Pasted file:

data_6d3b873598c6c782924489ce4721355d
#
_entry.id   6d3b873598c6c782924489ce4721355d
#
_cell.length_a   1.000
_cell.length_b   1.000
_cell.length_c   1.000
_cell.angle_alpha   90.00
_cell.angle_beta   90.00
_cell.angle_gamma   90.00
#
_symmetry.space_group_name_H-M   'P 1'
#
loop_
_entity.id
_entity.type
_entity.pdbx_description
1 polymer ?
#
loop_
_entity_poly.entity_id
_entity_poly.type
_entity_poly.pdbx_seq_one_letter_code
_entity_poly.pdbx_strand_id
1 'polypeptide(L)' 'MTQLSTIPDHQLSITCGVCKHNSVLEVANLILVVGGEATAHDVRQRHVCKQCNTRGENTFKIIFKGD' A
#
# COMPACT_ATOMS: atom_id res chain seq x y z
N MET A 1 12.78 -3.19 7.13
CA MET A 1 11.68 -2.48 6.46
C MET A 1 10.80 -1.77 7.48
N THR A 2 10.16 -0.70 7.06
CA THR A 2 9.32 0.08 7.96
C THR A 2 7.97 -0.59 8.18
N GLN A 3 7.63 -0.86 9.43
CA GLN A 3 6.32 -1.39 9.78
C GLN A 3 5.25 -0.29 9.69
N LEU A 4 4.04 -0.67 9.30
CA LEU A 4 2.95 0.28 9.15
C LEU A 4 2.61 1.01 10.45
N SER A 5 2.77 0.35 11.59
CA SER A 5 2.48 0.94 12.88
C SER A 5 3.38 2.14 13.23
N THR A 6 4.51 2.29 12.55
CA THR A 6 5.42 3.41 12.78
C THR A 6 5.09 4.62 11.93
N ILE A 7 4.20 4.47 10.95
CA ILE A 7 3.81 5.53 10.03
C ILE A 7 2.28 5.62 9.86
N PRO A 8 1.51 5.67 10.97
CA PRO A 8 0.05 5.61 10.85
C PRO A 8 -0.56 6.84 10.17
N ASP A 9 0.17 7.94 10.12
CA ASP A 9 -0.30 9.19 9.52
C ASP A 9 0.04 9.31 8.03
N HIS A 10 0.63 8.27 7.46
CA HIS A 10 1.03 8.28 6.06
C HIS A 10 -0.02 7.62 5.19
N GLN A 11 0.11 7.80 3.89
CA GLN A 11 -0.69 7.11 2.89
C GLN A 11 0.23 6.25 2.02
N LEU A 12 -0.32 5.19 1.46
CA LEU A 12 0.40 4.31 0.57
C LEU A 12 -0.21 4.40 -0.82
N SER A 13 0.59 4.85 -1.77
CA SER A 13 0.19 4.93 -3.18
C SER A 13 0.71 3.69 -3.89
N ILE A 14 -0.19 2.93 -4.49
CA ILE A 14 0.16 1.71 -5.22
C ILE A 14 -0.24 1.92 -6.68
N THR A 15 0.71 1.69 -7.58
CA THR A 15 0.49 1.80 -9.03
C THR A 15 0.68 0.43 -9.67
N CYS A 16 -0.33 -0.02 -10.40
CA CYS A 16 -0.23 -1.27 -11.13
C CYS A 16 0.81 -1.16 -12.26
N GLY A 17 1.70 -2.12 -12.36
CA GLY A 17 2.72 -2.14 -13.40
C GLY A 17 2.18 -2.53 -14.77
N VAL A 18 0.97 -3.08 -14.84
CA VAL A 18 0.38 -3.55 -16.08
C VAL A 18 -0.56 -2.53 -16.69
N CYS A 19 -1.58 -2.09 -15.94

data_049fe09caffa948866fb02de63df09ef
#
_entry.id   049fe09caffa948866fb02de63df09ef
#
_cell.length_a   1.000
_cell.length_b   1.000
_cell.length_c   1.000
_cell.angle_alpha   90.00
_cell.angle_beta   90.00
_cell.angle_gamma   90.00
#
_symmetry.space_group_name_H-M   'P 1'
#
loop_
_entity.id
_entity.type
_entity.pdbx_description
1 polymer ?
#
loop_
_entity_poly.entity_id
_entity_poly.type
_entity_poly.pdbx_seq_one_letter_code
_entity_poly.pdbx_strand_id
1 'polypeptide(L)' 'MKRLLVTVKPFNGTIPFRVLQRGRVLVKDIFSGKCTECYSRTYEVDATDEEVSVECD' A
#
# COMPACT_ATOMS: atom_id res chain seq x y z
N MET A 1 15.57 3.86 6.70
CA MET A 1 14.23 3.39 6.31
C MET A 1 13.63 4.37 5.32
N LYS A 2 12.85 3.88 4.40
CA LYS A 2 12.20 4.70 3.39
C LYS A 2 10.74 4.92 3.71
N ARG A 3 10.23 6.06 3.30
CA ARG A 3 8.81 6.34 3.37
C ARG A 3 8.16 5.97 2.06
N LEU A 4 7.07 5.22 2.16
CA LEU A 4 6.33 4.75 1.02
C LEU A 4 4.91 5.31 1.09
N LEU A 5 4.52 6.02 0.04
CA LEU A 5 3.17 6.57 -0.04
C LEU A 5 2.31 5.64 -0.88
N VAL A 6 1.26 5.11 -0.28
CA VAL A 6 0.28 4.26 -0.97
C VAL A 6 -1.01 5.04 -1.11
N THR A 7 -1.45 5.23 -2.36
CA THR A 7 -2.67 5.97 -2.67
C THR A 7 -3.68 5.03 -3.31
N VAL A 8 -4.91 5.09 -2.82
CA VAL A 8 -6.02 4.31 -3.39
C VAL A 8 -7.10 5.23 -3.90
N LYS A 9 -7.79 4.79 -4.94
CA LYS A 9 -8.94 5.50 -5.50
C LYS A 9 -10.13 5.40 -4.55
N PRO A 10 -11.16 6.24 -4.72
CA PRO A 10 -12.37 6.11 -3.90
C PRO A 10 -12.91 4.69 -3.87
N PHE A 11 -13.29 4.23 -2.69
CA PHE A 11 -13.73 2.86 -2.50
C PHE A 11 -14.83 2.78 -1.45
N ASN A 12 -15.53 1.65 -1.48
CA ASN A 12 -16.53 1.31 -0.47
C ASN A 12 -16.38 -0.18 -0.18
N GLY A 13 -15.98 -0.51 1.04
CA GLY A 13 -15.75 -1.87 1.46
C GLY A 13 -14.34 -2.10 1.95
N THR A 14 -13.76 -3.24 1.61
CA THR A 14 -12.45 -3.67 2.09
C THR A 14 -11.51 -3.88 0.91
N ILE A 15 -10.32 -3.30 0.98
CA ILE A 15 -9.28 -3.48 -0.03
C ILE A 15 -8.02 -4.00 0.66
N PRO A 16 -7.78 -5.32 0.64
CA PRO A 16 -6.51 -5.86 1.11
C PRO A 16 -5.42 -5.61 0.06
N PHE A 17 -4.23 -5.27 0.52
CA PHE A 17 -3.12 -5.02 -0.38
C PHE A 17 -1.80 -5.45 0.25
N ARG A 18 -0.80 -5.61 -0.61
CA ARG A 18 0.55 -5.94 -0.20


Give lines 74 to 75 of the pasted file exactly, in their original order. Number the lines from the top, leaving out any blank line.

CA CYS A 16 -0.23 -1.27 -11.13
C CYS A 16 0.81 -1.16 -12.26